Oct 10, 2016, TheConversation.com (Boston, MA): What happens when people with autism grow old?
By Ann Charlton
If you mention autism to most people they will think about children, but it is a lifelong diagnosis. Children with autism grow up to be adults with autism. Little is known about how the symptoms change with age. This is because autism is a relatively new disorder, first described in 1943 and not regularly identified until the 1970s. It is only now that those people first diagnosed are reaching older age that we can start to learn whether the disorder changes over a lifetime.
There have been some suggestions that symptoms may reduce as people get older. These reports, describing fewer difficulties with older age, are often from people with autism themselves and from their families. But how much evidence is there for this? Our latest research provides some answers, and also raises some new questions.
Working with the Autism Diagnostic Research Centre in Southampton we assessed 146 adults who were referred to the centre seeking a diagnosis of autism between 2008 and 2015, and who consented to take part in the research. People were aged between 18 and 74-years-old. A hundred of these adults were diagnosed with autism, and 46 people did not receive a diagnosis. This gave us an opportunity to explore the subtle differences between people who receive a diagnosis and those who don’t, even though they may have some other similar difficulties.
Our analysis showed that age and severity of autism were linked; that is, as age increased so did the severity of autism symptoms in social situations, communication and flexible thinking (such as coping with change or generating new ideas or solutions). We also found that older people with autism were more likely than younger people to extract rules from situations or prefer structure (for example, wanting to know how committees are organised or always following the same routine during a task). ...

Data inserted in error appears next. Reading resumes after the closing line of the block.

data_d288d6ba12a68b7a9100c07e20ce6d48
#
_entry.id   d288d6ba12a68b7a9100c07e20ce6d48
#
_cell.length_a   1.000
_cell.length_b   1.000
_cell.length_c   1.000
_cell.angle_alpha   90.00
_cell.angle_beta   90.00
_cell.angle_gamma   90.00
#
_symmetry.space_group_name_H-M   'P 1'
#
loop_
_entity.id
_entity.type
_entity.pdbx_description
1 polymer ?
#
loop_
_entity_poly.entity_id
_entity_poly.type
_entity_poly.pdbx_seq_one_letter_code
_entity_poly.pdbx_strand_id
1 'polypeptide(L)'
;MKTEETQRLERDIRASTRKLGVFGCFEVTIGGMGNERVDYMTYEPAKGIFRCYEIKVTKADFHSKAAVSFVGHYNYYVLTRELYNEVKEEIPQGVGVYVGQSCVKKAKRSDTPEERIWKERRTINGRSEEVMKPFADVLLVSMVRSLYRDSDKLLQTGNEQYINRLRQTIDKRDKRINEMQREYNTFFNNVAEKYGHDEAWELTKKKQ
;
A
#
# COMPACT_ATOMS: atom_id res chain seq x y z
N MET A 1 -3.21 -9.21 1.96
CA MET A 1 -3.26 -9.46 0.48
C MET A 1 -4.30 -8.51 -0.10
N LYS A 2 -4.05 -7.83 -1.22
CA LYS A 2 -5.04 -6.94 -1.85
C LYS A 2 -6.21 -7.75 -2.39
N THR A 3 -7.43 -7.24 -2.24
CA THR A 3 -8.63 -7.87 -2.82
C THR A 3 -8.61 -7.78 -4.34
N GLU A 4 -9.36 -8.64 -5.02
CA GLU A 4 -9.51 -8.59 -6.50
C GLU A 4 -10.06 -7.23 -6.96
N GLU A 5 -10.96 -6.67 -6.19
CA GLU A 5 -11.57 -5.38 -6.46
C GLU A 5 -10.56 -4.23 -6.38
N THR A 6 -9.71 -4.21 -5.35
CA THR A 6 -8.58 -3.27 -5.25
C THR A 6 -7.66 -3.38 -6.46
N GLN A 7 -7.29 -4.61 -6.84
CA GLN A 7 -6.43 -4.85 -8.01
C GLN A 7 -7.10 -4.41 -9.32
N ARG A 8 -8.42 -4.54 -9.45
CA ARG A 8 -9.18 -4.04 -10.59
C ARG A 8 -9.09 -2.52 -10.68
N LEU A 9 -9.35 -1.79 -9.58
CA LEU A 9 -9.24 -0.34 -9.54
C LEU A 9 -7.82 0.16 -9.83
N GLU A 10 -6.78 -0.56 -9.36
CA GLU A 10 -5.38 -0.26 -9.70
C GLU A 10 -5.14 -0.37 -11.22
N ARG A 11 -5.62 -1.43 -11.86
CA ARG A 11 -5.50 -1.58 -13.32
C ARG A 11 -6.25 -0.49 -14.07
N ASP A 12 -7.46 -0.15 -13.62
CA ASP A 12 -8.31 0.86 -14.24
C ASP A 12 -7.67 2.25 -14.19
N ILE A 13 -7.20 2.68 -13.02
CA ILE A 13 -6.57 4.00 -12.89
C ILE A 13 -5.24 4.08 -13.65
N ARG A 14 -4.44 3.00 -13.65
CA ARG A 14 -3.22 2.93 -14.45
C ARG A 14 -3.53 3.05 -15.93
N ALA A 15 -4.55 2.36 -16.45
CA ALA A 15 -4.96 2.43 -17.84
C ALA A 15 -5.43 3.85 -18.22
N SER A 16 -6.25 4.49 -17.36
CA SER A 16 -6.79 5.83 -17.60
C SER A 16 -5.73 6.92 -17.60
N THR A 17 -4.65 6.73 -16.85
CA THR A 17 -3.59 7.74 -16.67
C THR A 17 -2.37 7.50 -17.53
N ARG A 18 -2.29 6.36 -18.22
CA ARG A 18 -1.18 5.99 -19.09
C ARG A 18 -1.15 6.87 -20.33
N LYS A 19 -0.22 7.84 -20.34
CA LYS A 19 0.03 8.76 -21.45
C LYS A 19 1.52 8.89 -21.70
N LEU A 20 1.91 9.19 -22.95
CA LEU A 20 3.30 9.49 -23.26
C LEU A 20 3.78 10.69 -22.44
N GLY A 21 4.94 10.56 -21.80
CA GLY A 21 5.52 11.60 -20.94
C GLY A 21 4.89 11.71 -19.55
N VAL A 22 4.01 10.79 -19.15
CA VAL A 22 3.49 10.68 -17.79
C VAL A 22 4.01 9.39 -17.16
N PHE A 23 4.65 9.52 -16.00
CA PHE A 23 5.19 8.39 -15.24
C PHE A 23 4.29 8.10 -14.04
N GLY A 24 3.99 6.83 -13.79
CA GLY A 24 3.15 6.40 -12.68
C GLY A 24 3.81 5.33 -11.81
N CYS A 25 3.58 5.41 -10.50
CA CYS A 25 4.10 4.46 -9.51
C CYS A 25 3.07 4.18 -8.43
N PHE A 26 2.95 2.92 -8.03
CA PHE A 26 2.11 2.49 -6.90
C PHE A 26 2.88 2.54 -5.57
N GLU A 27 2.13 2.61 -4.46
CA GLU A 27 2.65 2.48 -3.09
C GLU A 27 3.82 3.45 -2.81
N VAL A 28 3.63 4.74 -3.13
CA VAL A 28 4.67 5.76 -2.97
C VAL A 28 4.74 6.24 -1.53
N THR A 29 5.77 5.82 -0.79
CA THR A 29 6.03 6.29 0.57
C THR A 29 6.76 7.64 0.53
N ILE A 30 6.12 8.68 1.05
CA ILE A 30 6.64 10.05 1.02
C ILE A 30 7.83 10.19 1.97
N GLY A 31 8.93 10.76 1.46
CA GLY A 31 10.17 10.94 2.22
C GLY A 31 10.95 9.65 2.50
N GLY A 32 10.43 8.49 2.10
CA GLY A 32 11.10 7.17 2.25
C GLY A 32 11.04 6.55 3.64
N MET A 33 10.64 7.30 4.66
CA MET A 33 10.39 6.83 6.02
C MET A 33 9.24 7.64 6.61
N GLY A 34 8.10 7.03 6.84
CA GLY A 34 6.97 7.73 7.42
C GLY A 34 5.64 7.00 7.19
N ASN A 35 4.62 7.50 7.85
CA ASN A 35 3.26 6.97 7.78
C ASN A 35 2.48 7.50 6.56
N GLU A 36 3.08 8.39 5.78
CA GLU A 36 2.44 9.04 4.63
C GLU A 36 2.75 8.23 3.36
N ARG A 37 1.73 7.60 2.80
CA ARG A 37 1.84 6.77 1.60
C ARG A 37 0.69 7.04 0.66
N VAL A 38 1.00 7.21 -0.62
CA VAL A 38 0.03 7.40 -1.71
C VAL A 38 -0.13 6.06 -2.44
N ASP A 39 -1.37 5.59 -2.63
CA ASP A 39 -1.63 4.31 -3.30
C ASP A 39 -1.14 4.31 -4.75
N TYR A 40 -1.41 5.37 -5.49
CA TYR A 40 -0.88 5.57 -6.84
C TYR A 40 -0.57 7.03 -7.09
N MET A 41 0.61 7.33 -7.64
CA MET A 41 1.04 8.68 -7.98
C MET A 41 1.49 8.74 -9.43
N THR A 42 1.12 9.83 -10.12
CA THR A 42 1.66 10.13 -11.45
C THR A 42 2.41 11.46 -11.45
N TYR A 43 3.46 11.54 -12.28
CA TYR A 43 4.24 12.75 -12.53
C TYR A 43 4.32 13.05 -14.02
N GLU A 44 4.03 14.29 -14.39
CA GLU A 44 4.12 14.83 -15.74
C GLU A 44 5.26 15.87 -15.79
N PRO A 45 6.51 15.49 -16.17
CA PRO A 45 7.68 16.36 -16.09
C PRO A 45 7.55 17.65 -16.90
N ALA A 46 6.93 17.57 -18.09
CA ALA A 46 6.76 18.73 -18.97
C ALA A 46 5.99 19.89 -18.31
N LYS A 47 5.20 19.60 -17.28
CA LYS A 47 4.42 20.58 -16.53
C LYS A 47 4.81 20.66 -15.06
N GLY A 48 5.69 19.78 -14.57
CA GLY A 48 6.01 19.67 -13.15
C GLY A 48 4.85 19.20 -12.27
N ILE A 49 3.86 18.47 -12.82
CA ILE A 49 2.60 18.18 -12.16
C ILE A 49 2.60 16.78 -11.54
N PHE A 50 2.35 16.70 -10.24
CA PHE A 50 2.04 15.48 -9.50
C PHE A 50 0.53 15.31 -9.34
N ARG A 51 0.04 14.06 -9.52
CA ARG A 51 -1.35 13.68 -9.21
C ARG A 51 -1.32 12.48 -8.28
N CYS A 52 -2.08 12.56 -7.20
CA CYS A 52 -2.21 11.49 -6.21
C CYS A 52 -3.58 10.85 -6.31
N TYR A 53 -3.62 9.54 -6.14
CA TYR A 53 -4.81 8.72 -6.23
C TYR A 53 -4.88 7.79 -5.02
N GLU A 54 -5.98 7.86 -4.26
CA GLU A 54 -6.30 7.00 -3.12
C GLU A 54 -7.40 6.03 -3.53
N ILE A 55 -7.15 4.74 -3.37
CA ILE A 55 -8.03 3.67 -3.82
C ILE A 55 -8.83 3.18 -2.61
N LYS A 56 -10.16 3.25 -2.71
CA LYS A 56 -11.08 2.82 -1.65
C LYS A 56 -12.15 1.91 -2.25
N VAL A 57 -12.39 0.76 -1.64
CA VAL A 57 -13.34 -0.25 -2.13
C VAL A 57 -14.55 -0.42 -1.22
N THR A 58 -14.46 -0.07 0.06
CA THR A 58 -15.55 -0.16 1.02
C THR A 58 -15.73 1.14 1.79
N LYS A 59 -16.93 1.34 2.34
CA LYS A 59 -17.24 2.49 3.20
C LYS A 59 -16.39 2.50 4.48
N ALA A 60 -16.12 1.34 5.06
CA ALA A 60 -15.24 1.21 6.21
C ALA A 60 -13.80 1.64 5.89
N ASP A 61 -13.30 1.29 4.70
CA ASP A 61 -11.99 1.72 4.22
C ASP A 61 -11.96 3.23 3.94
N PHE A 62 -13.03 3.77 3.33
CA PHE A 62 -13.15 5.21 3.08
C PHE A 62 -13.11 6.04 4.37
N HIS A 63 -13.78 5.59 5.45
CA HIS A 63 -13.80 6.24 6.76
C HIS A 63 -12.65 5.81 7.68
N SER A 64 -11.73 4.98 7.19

Older adults with autism performed better on cognitive tests than younger adults. ...
It isn’t yet clear whether people with autism age in the same way as people without autism – it’s still early days, given the relative age of the disorder. Ageing may also be different for each person with autism. People with autism may have developed strategies to help them age better, or may be at risk for depression and cognitive decline. In future work, we aim to see people every few years so we can understand how they change over time.
Autism folklore: Autism has always been here, but we've only been able to find it in young people.
Here Ann Charlton writes a confusing piece. Autism is "a relatively new disorder," people may outgrow it, but research has shown that "age and severity of autism are linked."
All her guesses are based on studying 146 adults with autism between 18 and 74 years of age from Southampton in the UK.
146 adults? Why such a small study group?
How severe were they? What was the age span? Were most of the "adults" in their twenties?
This is fiction. The reason people keeps asking this troubling question is because there simply isn't a comparable autistic population among older adults. Pretending that they're out there somewhere, and that we just haven't looked for them, is fostering a lie. We are still having to train teachers, EMTs, fire fighters, police and just about everyone dealing with the public about autism because it's a relatively new phenomenon.
I have asked over and over for SOMEONE to show us the 40, 60, and 80 year olds displaying the same signs of autism we see in our kids. And I'm talking about full-blown autism...adults who regressed (in other words, they started out as normally developing children and lost learned skills), hand-flapping, echolalia or no speech, meltdowns, OCD, wandering. I want to see the ASD adults with all the concomitant health problems plaguing our kids: seizures, bowel problems etc.
Let's ask the real question: WHY CAN'T WE FIND OLDER ADULTS WITH AUTISM? (Why aren't doctors doing "better diagnosing" among their middle aged and elderly patients?)